a tooth can become infected or inflamed – it may be
very sensitive to temperature, there may be swelling in the
area or the tooth may be very painful to bite on. When this
happens a dentist can offer two solutions – either
extract the diseased tooth or provide root canal treatment.
Root canal treatment or endodontic treatment, as dentists
call it, involves cutting an access cavity into the tooth,
so that the dentist can clean out the hollow space within
the centre of the tooth – the pulp chamber. The
dentist then finds the root canal(s) – fine canals
which run down from the central pulp chamber to the ends
of the roots. There can be just one or many root canals
depending on the tooth, and they must all be found and
treated for the root canal treatment to be successful.
Once inside the tooth the dentist will clean out the dead
and dying material and then clean and shape the root canals.
In order to complete this part of root treatment correctly
it is essential for a dentist to take x-rays of the tooth
or use an electronic device, which determines how long
the root canals are. Once all the measurements are taken
and the root canals prepared, then the dentist places the
root filling which runs up to, but not beyond the end of
each root canal. This root filling will fill the canal
completely and produce a tight seal at the end of the canal.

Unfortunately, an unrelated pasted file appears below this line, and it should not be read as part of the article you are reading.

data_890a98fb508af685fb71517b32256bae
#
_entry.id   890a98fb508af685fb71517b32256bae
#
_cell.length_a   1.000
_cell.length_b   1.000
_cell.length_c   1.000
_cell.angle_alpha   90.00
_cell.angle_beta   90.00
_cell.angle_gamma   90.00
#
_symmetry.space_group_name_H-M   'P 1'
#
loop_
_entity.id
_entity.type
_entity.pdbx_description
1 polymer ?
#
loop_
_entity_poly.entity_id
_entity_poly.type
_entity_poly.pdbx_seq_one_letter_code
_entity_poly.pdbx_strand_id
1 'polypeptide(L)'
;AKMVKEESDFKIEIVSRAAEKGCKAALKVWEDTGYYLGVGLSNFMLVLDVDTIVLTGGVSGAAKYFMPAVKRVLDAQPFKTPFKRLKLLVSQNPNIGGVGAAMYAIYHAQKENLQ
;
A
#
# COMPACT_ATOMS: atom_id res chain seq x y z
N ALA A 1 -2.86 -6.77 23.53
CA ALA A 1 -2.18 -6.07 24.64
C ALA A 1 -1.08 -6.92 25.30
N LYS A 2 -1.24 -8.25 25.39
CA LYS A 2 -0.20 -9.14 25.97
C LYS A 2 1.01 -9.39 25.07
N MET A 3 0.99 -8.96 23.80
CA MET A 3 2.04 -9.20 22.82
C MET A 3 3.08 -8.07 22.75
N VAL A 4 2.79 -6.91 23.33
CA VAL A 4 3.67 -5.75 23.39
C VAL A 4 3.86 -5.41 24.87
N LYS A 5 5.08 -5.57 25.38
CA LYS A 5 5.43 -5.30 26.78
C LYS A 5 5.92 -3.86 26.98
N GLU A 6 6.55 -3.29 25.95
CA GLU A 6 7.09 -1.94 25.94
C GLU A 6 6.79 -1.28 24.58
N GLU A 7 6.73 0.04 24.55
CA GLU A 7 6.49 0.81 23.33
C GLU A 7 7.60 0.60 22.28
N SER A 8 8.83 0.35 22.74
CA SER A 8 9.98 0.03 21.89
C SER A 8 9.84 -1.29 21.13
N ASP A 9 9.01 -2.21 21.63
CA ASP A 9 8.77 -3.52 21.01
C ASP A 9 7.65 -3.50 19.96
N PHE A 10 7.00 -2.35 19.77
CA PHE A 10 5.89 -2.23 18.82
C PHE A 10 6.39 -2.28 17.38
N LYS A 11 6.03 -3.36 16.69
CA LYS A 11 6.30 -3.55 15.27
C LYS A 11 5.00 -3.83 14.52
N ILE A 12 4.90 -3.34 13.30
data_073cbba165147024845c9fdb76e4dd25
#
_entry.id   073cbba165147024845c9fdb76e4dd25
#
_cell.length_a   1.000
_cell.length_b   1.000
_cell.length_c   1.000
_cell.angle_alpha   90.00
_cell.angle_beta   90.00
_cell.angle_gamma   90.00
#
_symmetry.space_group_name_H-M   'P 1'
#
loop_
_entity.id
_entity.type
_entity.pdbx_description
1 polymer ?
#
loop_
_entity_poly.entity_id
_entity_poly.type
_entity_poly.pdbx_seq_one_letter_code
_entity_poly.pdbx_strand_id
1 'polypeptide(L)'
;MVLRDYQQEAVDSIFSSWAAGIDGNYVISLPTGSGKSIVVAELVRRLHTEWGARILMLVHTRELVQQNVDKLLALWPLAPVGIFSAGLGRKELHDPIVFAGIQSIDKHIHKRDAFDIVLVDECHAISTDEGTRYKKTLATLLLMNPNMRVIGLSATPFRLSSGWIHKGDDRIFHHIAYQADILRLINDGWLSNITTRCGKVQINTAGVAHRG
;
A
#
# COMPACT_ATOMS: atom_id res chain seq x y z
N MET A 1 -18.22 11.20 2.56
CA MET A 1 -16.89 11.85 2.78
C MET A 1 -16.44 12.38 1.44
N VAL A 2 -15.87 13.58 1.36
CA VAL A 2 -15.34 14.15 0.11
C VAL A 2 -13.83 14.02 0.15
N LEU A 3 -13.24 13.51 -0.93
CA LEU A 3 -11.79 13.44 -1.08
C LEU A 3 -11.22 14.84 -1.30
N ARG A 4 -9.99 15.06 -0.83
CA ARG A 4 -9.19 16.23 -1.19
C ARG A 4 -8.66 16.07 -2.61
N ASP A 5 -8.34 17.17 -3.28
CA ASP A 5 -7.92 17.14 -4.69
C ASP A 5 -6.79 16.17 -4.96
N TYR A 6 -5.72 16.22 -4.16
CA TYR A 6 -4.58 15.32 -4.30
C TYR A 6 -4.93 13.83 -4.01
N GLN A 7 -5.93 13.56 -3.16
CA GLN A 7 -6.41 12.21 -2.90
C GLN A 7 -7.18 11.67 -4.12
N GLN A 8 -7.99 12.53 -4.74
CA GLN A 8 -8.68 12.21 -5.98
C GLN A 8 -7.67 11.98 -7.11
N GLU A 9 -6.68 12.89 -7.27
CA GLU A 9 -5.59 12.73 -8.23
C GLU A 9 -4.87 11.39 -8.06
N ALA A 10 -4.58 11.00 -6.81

The dentist will then take a final x-ray to check that
the root filling is correctly positioned.
The length of the procedure varies. Straightforward cases
may be completed in ½ to 1 hour. More demanding
teeth may take considerably longer - sometimes over two
hours. Such cases (and very infected teeth) will frequently
necessitate more than one visit before the procedure
The symptoms associated with root canal treatment will
depend on the complexity of the case, but with adequate
local anaesthetic the procedure itself should be painless.
It is normal to have some slight discomfort for 2 or
3 days after treatment. The pain however, can usually
be controlled with over-the-counter analgesics.
A root treated tooth should feel the same as a healthy
tooth, but it will be more brittle than the same live
tooth and it is important to have a strengthening restoration
placed soon after root treatment, otherwise the teeth
can split and be lost.
Unfortunately sometimes root filling material is not positioned
at the correct length – either too short or too
long, and the tooth infection can return. Alternatively
sometimes the root canal cleaning instruments can perforate
through the side of the root causing infection around
the tooth. In all cases where root treatment has failed
immediate attention should be provided by a dentist,
and treatment thereafter may involve referral to a specialist
in root canal treatment, known as an endodontist.